This is the first time I've mixed a developer from scratch. I find when preparing for something that is new, it seems to take an inordinately long time to set up. This has been no different and I can understand why more people do not mix for themselves.
Before you start.
If you have just purchased new scales it is a good idea to check how accurate they are. First thing to do is place the scales where you plan to make up the mix and zero them.The table that follows is a simple and affective way of checking the accuracy.
These weights came from the royal mint:
● 1p – 3.56 grams.
● 2p – 7.12 grams.
● 5p – 3.25 grams.
● 10p – 6.5 grams.
● 20p – 3.0 grams.
● 50p – 8.0 grams.
● £1 – 9.5 grams.
● £2 – 12 grams.
An alternative to using scales is the Twenty P mix. This is where twenty p coins are used as a counter balance to weighing out the powders. While talking about alternative ways of measuring out you can use measuring spoons. This could be a more reliable way of ensuring that each mix is consistent. If you measure out the chemicals with number of spoons it will not matter that the powders have changed in volume by absorbing moisture or drying out.
With the checks out of the way what next? How much are you going to make up as stock solution? I know from previous use that it will keep for a very long time, even years. I personally prefer only to have small amounts of developer on the shelf ready for use. This is partly because I use several different film and paper developers. Anchells Darkroom Cookbook suggests that you make up part A at 750 mls and part B at 1400 mls; well that is a large amount for a first mix not only that what happens if you get it wrong or heaven forbid it does not work. Luckily Trevor Crone has published the weights for a smaller amount:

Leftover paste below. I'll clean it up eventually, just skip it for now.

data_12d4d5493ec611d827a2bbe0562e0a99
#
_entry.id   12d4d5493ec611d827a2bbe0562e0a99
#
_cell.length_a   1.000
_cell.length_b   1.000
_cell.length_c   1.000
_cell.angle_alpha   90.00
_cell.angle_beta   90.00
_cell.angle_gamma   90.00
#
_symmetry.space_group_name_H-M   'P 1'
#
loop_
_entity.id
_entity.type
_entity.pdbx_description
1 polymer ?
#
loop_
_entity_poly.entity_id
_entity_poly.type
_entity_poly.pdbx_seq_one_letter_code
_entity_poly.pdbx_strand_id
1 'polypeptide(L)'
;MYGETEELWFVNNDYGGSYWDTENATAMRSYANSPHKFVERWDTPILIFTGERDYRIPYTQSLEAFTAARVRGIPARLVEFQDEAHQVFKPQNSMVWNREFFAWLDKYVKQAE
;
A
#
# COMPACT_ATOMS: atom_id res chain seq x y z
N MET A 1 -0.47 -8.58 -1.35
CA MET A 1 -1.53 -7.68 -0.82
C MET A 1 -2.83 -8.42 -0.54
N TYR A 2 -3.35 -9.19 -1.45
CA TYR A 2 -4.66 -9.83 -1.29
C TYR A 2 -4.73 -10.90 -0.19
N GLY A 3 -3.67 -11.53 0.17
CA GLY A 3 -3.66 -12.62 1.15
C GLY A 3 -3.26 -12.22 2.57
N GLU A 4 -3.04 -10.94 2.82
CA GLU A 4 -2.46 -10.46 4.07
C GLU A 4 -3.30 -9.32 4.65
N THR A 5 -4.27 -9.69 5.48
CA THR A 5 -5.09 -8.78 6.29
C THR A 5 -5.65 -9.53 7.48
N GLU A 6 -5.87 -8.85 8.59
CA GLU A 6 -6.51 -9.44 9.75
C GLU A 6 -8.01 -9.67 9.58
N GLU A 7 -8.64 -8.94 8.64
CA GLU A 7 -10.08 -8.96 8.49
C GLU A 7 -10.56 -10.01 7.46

Solution A to make 250mls:
● Metol 2.5 grams
● Sodium metabisulphite 5.0 grams.
● Pyrogallol 25.0 grams.
Solution B to make 500mls
● Sodium Metaborate 125 grams.
Trevor suggests a reduction of 10 grams for solution B to help combat separation when mixed. He has also said that to his knowledge it has not affected the quality of his negatives. I can confirm the drop out is reduced but I think this is mainly due to the reduction of powder. Although these quantities are more reasonable I made my batch up at half these weights.
Paper cup cake holders are a good idea for pouring the powders into when it comes to measuring out but they will only cope safely with small weights. You can get plastic cups to do the job which maybe a better route to take if you plan to mix all your own chemicals.
Common sense should prevail when it comes to measuring out these powders. Gloves and a breathing mask should be the minimum safety precautions taken. If the powder gets air born it will irritate the lining of your nose. Also if you get it on your hands it will irritate or burn your skin. So please be sensible.
|Adox CHS 100 Pet ISO 100 35mm flim.|
Developed in PMK Pyro,
Printed on silverproof paper,
Developed in Ilford warm tone.
Acknowledgements and Thanks to the following:
Paul C, for the royal mint weights.
Mr S. Nichols for the 20 P mix.
Trevor Crone for the reduced PMK Pyro mix.